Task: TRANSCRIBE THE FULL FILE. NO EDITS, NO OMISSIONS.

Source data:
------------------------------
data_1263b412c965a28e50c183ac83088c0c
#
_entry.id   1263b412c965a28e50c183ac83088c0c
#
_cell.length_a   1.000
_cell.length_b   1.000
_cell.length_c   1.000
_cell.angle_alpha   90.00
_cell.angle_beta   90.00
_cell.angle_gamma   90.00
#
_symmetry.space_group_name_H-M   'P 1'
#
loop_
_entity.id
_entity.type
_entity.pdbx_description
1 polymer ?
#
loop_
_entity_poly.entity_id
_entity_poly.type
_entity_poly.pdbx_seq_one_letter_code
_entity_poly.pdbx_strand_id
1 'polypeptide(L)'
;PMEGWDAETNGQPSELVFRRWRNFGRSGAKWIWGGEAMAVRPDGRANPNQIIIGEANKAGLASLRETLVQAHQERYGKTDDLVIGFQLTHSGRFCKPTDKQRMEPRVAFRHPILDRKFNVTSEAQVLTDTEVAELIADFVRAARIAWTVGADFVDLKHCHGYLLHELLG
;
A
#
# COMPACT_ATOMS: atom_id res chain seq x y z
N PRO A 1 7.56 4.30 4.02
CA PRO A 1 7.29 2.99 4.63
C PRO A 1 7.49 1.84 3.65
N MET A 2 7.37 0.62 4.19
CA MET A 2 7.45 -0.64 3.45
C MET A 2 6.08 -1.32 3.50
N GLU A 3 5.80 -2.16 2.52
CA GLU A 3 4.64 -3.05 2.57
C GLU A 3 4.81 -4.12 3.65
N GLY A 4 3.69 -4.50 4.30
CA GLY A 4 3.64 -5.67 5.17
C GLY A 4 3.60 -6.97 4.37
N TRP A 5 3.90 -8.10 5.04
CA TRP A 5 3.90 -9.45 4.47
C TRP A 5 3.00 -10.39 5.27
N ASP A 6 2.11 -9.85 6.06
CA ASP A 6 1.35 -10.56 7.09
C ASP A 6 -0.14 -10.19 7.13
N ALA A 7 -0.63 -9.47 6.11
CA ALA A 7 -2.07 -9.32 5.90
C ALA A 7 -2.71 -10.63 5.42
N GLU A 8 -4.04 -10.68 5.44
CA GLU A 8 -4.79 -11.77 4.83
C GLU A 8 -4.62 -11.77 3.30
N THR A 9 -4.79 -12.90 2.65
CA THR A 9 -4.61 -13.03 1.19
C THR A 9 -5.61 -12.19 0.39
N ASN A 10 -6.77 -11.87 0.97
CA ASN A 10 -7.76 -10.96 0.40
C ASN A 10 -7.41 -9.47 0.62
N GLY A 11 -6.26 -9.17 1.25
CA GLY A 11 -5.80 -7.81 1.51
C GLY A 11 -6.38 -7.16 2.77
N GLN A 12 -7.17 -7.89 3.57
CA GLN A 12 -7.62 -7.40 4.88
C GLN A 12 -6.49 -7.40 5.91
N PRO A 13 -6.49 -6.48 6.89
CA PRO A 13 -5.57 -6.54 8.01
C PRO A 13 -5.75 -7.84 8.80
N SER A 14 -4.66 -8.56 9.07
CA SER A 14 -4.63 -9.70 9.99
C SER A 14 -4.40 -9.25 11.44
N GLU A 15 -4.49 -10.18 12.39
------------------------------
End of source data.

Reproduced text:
data_1263b412c965a28e50c183ac83088c0c
#
_entry.id   1263b412c965a28e50c183ac83088c0c
#
_cell.length_a   1.000
_cell.length_b   1.000
_cell.length_c   1.000
_cell.angle_alpha   90.00
_cell.angle_beta   90.00
_cell.angle_gamma   90.00
#
_symmetry.space_group_name_H-M   'P 1'
#
loop_
_entity.id
_entity.type
_entity.pdbx_description
1 polymer ?
#
loop_
_entity_poly.entity_id
_entity_poly.type
_entity_poly.pdbx_seq_one_letter_code
_entity_poly.pdbx_strand_id
1 'polypeptide(L)'
;PMEGWDAETNGQPSELVFRRWRNFGRSGAKWIWGGEAMAVRPDGRANPNQIIIGEANKAGLASLRETLVQAHQERYGKTDDLVIGFQLTHSGRFCKPTDKQRMEPRVAFRHPILDRKFNVTSEAQVLTDTEVAELIADFVRAARIAWTVGADFVDLKHCHGYLLHELLG
;
A
#
# COMPACT_ATOMS: atom_id res chain seq x y z
N PRO A 1 7.56 4.30 4.02
CA PRO A 1 7.29 2.99 4.63
C PRO A 1 7.49 1.84 3.65
N MET A 2 7.37 0.62 4.19
CA MET A 2 7.45 -0.64 3.45
C MET A 2 6.08 -1.32 3.50
N GLU A 3 5.80 -2.16 2.52
CA GLU A 3 4.64 -3.05 2.57
C GLU A 3 4.81 -4.12 3.65
N GLY A 4 3.69 -4.50 4.30
CA GLY A 4 3.64 -5.67 5.17
C GLY A 4 3.60 -6.97 4.37
N TRP A 5 3.90 -8.10 5.04
CA TRP A 5 3.90 -9.45 4.47
C TRP A 5 3.00 -10.39 5.27
N ASP A 6 2.11 -9.85 6.06
CA ASP A 6 1.35 -10.56 7.09
C ASP A 6 -0.14 -10.19 7.13
N ALA A 7 -0.63 -9.47 6.11
CA ALA A 7 -2.07 -9.32 5.90
C ALA A 7 -2.71 -10.63 5.42
N GLU A 8 -4.04 -10.68 5.44
CA GLU A 8 -4.79 -11.77 4.83
C GLU A 8 -4.62 -11.77 3.30
N THR A 9 -4.79 -12.90 2.65
CA THR A 9 -4.61 -13.03 1.19
C THR A 9 -5.61 -12.19 0.39
N ASN A 10 -6.77 -11.87 0.97
CA ASN A 10 -7.76 -10.96 0.40
C ASN A 10 -7.41 -9.47 0.62
N GLY A 11 -6.26 -9.17 1.25
CA GLY A 11 -5.80 -7.81 1.51
C GLY A 11 -6.38 -7.16 2.77
N GLN A 12 -7.17 -7.89 3.57
CA GLN A 12 -7.62 -7.40 4.88
C GLN A 12 -6.49 -7.40 5.91
N PRO A 13 -6.49 -6.48 6.89
CA PRO A 13 -5.57 -6.54 8.01
C PRO A 13 -5.75 -7.84 8.80
N SER A 14 -4.66 -8.56 9.07
CA SER A 14 -4.63 -9.70 9.99
C SER A 14 -4.40 -9.25 11.44
N GLU A 15 -4.49 -10.18 12.39